The hearing of a case brought against Guangzhou Dongsong Energy Uganda Limited, a Chinese company that is undertaking the Sukulu phosphate mining project in Tororo district failed to start last week after one of the main respondents failed to show up claiming he was sick.
Guangzhou was sued together with Uganda Hui Mining Limited, Lv Weidong, Mao Jie, Yang Junjia and Guangzhou Dongsong Energy Group by Fang Min, the proprietor of Fang Fang hotel in Kampala over fraudulent acquisition of a mining licence for the Sukulu phosphate mine.
In a suit filed on June 9, 2018, Min claims that together with Lv Weldong, they agreed to go in a joint venture that subsequently acquired an exploration license over the Sukulu mine in Tororo.
Weidong knew about the existence of such deposits after reading geological reports of the area over the internet. Being that Min had more knowledge about Uganda, Weidong wanted to partner with her to register a mining company that would later acquire the exploration licence of the Sukulu that was then held by the Madhvani Group of companies.
Eventually when Madhvani's license expired, Min and Weidong’s joint venture company they named Uganda Hui Mining Limited took over the licence. However before its takeover, Min had paid $5 million (about Shs 18 billion) to register the company and also as part of the nominal capital with the understanding that, she would be reimbursed by her fellow shareholder Weidong who owned 80 per cent of the shares.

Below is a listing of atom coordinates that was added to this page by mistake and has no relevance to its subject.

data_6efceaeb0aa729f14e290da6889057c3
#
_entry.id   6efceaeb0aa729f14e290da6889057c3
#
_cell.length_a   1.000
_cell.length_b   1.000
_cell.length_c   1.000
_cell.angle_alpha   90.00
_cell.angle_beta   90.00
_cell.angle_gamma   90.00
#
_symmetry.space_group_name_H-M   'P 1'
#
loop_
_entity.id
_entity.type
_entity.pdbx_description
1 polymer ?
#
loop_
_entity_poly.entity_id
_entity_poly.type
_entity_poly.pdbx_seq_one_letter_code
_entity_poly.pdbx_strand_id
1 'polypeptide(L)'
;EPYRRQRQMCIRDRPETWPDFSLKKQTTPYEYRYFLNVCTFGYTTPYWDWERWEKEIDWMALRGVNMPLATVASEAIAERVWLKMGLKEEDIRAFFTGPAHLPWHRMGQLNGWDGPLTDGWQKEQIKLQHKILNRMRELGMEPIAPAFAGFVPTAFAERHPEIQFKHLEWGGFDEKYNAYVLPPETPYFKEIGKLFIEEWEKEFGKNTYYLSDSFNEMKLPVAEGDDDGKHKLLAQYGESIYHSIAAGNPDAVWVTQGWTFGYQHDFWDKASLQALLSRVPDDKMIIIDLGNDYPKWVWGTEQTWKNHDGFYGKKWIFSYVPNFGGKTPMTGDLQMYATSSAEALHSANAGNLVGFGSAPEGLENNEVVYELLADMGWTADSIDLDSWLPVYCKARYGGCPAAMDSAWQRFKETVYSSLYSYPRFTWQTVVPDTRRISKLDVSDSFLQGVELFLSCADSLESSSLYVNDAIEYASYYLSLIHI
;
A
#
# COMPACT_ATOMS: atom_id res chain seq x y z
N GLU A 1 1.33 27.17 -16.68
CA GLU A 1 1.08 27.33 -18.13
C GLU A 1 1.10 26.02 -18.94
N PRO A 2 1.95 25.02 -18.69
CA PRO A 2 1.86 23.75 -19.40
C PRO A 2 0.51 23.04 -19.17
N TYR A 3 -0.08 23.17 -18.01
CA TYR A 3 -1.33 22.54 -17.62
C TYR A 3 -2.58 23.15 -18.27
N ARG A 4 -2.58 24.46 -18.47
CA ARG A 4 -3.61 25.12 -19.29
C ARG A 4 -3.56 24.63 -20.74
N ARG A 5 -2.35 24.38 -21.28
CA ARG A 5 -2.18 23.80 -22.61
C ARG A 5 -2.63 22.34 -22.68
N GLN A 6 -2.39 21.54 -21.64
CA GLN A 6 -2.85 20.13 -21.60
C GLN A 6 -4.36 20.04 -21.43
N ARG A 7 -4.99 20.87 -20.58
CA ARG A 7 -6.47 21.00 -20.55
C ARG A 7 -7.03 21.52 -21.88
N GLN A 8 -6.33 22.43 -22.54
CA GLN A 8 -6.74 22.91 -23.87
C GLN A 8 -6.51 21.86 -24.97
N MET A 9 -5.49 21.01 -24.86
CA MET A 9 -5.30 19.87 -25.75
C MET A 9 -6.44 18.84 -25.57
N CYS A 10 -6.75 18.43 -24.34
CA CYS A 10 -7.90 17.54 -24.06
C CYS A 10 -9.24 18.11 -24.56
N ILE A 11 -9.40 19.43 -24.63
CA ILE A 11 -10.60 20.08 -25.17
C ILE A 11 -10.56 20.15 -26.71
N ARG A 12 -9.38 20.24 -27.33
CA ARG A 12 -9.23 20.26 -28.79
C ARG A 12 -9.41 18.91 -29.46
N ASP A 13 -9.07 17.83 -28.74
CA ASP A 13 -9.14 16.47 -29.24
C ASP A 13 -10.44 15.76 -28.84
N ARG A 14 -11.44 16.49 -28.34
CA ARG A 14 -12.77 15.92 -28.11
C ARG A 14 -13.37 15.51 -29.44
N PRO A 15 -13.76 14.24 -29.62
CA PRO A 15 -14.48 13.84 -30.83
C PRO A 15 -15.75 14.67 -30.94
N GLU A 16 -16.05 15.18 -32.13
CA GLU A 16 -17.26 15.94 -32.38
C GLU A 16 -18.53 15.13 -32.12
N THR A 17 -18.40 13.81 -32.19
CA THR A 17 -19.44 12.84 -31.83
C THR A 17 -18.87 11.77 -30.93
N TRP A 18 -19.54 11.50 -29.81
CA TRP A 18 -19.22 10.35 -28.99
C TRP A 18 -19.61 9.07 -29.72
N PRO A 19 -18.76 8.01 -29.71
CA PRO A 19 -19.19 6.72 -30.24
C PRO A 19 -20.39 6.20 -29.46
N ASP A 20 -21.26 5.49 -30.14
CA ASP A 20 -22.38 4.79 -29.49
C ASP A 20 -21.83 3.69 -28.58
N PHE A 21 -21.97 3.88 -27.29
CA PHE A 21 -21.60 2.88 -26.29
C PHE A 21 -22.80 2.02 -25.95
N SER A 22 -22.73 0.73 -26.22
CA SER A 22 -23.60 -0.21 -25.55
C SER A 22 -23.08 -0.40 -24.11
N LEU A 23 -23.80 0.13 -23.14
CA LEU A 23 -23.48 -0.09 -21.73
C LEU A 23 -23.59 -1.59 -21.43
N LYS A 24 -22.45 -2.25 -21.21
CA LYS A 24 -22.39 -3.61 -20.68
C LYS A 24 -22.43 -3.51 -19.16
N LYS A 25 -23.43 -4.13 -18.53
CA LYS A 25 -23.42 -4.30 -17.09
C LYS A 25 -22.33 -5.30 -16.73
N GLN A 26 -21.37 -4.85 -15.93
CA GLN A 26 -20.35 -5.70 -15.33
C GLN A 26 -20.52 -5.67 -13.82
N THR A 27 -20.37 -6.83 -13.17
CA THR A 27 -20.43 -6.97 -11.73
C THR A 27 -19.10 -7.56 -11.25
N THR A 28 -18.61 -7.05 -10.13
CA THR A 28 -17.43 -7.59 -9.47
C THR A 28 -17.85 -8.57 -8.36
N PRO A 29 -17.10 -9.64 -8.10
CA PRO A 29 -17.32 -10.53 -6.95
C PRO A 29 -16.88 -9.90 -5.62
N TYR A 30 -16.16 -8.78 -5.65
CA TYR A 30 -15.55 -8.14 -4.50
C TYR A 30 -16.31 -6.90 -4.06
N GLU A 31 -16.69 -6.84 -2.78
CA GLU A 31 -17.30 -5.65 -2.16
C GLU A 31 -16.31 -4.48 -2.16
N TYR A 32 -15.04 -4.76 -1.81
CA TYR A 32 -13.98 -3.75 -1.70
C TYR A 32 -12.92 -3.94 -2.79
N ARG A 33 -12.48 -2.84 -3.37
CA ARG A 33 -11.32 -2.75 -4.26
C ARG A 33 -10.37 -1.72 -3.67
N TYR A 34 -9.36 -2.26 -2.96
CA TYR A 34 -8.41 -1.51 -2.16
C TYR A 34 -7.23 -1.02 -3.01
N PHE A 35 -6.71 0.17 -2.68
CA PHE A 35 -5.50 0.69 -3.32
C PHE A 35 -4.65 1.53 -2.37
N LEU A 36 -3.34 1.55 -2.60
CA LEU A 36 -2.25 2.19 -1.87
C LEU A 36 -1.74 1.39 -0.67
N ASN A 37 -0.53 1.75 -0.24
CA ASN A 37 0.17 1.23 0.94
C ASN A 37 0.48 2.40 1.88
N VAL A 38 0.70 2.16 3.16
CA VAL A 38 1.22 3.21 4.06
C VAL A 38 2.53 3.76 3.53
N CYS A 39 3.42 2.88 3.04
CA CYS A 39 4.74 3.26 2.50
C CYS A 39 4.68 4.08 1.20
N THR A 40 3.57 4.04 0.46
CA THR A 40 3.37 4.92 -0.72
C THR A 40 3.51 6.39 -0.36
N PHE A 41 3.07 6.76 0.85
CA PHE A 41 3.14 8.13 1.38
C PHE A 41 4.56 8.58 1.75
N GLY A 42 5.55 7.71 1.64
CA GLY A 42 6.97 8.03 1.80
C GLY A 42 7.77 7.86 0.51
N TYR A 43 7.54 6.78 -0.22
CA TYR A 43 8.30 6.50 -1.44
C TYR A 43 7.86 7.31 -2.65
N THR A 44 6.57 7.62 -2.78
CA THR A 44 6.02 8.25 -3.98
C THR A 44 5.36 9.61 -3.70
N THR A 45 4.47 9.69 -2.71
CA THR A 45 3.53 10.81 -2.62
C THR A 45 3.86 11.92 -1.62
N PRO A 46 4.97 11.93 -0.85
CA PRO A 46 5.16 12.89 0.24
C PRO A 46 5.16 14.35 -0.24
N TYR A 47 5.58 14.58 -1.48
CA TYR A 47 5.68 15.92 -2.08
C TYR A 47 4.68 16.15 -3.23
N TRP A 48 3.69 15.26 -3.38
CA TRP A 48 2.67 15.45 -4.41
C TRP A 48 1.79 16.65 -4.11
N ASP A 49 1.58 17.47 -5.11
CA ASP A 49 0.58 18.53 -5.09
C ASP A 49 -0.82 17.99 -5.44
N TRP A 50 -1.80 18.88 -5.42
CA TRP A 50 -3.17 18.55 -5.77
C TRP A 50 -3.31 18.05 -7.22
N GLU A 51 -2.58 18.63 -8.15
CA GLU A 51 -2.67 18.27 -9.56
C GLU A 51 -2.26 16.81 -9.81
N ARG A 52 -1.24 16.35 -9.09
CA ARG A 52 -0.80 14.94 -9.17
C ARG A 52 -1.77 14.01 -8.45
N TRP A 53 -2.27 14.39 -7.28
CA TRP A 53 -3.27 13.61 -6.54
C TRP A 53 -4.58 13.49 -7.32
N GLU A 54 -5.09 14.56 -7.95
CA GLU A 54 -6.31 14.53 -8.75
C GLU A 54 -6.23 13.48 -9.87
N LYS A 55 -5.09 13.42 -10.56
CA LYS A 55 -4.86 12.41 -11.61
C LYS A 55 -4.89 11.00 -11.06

“At the incorporation, Weidong informed me that due to the law and regulations in China, he was unable to send money to Uganda and as such we agreed that I would in Uganda, pay for the nominal share capital, all the incorporation expenses including all licensing requirements of the department of Geological Surveys and Mines to obtain a license for the project,” Min’s affidavit reads in part.
It adds that however she was never reimbursed. But to her surprise, Weidong together with Mao Jie and Yang Junjia who were not even shareholders, agreed to transfer the ownership of the license to Guangzhou Dongsong without her knowledge. This, she says amounted to fraud.
Her efforts to regain her 20 per cent shares or her $5 million she had invested in the company all amounted to nothing; leaving her with no option but to sue.
She wants the Commercial court presided over by Justice David Wangutusi to force the company to refund her $5 million together with $4.7 million as appreciation for the money since 2012. This is not the first time Guangzhou Dongsong Energy Group is embroiled in a controversy in Uganda. Recently, the company fought with an American consortium for the construction of the $4 billion oil pipeline.
The company claimed that it had got the highest rating by the appraising committee for the construction of the pipeline but it was taken aback when it was not selected.
The Sukulu project also took more than two years before kicking off with claims that the company never had money to invest. Recently there were also claims that it was trying to evade taxes by bringing in equipment meant for its steel production yet taxes were only waived on equipment that would be used in fertiliser production.